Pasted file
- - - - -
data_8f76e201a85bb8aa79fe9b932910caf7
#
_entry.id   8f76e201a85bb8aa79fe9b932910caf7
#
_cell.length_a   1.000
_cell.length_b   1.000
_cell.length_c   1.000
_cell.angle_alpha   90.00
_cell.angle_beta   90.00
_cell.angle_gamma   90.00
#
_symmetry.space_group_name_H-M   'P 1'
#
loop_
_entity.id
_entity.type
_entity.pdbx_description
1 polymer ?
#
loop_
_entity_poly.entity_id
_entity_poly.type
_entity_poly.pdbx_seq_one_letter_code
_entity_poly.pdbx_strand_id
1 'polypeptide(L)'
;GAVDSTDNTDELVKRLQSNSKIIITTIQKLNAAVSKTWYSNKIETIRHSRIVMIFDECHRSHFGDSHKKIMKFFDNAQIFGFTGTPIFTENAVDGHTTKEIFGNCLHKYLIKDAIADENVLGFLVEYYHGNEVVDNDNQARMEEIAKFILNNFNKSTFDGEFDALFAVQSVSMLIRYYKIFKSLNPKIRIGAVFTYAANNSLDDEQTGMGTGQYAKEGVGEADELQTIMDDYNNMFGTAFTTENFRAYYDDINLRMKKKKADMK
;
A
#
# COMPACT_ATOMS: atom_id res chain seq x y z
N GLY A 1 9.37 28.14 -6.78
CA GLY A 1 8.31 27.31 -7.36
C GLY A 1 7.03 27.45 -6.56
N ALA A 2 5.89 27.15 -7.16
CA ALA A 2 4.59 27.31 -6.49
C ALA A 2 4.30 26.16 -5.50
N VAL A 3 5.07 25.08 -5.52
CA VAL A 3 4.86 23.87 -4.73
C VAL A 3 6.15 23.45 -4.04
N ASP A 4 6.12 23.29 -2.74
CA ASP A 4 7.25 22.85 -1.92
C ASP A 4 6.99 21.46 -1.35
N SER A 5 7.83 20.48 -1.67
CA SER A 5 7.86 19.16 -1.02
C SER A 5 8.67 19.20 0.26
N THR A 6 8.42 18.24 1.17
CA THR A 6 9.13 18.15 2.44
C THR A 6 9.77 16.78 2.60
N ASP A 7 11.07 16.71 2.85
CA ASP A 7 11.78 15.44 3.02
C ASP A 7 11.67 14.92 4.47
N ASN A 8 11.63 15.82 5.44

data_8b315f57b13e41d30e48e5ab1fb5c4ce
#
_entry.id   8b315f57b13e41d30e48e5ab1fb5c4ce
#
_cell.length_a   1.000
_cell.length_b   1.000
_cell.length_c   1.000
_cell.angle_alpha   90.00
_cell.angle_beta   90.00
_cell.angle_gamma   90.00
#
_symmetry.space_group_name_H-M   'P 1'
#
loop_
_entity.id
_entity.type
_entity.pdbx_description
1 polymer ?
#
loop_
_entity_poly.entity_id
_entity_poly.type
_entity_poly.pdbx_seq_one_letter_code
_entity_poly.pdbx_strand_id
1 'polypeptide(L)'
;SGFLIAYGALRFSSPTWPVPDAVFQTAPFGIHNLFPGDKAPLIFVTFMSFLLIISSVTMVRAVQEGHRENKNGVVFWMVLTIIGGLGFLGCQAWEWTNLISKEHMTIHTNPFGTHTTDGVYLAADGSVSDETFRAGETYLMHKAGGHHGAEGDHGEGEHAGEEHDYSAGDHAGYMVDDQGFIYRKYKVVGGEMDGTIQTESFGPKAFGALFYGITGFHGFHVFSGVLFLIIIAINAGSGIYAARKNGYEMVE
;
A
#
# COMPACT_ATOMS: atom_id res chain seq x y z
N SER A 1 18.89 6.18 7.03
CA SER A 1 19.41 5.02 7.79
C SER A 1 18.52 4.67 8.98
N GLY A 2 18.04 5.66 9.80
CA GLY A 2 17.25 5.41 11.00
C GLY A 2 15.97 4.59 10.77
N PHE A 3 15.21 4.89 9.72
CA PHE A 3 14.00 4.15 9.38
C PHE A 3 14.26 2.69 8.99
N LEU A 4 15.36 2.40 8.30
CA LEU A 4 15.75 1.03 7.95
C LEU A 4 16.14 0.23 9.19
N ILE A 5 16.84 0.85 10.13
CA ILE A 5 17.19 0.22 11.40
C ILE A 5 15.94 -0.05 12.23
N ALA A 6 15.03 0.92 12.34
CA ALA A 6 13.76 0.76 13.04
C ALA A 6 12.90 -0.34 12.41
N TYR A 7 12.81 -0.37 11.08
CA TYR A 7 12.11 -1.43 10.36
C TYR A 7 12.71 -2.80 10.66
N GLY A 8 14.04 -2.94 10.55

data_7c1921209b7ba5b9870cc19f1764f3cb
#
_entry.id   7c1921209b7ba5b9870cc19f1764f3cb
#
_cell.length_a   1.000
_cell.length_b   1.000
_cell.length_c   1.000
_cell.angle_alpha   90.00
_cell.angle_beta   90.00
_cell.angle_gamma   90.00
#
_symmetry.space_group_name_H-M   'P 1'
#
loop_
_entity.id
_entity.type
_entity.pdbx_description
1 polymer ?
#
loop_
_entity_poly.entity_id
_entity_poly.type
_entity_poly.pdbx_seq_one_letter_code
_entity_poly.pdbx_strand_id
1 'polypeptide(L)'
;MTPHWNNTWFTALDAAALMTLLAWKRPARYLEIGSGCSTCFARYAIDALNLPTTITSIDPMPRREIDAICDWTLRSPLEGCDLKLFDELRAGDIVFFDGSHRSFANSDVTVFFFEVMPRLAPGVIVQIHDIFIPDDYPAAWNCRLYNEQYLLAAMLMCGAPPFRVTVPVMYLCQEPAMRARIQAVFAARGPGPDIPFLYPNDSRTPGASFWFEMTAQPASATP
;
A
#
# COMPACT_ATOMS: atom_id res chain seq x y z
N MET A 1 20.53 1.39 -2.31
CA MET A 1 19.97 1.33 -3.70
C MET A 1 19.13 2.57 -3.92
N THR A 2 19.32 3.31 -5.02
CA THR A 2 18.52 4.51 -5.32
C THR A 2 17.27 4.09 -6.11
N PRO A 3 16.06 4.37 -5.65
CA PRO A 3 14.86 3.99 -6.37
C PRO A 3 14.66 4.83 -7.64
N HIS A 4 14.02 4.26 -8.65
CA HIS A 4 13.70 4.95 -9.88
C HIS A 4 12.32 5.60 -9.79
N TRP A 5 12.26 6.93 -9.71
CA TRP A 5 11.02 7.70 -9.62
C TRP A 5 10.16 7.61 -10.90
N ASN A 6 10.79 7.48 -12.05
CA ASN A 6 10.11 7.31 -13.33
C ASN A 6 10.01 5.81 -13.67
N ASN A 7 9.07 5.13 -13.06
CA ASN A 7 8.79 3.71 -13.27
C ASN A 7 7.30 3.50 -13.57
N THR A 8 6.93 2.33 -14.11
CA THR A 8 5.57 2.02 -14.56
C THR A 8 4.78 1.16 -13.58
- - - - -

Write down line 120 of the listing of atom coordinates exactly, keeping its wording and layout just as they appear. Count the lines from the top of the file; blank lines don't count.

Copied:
_entity.type